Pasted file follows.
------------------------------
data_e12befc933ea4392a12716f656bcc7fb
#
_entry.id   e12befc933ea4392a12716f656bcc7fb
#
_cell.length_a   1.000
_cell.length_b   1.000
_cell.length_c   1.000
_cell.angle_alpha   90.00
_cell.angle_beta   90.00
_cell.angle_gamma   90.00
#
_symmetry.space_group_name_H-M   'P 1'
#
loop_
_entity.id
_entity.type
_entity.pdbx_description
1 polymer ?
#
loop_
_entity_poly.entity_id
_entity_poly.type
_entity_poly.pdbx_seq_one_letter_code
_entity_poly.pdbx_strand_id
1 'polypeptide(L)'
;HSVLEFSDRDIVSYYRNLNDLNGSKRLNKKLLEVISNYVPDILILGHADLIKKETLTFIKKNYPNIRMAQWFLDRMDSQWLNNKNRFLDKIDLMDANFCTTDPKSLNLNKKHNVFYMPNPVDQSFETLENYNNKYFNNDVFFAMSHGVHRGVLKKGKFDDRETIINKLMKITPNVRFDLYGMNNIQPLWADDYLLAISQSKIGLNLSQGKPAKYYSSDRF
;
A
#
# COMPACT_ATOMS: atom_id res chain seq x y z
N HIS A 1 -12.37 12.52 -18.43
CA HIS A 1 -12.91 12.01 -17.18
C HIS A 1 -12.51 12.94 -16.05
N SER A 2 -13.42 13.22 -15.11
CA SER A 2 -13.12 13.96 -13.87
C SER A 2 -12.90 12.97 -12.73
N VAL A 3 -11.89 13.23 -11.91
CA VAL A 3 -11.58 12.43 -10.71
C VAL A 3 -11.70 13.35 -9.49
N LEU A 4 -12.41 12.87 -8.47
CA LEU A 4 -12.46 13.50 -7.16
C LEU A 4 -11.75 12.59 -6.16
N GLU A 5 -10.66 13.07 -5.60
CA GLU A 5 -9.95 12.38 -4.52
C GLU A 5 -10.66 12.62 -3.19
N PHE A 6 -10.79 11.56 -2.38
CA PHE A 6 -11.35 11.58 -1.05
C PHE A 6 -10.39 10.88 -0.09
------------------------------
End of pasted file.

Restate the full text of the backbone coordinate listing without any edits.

data_e12befc933ea4392a12716f656bcc7fb
#
_entry.id   e12befc933ea4392a12716f656bcc7fb
#
_cell.length_a   1.000
_cell.length_b   1.000
_cell.length_c   1.000
_cell.angle_alpha   90.00
_cell.angle_beta   90.00
_cell.angle_gamma   90.00
#
_symmetry.space_group_name_H-M   'P 1'
#
loop_
_entity.id
_entity.type
_entity.pdbx_description
1 polymer ?
#
loop_
_entity_poly.entity_id
_entity_poly.type
_entity_poly.pdbx_seq_one_letter_code
_entity_poly.pdbx_strand_id
1 'polypeptide(L)'
;HSVLEFSDRDIVSYYRNLNDLNGSKRLNKKLLEVISNYVPDILILGHADLIKKETLTFIKKNYPNIRMAQWFLDRMDSQWLNNKNRFLDKIDLMDANFCTTDPKSLNLNKKHNVFYMPNPVDQSFETLENYNNKYFNNDVFFAMSHGVHRGVLKKGKFDDRETIINKLMKITPNVRFDLYGMNNIQPLWADDYLLAISQSKIGLNLSQGKPAKYYSSDRF
;
A
#
# COMPACT_ATOMS: atom_id res chain seq x y z
N HIS A 1 -12.37 12.52 -18.43
CA HIS A 1 -12.91 12.01 -17.18
C HIS A 1 -12.51 12.94 -16.05
N SER A 2 -13.42 13.22 -15.11
CA SER A 2 -13.12 13.96 -13.87
C SER A 2 -12.90 12.97 -12.73
N VAL A 3 -11.89 13.23 -11.91
CA VAL A 3 -11.58 12.43 -10.71
C VAL A 3 -11.70 13.35 -9.49
N LEU A 4 -12.41 12.87 -8.47
CA LEU A 4 -12.46 13.50 -7.16
C LEU A 4 -11.75 12.59 -6.16
N GLU A 5 -10.66 13.07 -5.60
CA GLU A 5 -9.95 12.38 -4.52
C GLU A 5 -10.66 12.62 -3.19
N PHE A 6 -10.79 11.56 -2.38
CA PHE A 6 -11.35 11.58 -1.05
C PHE A 6 -10.39 10.88 -0.09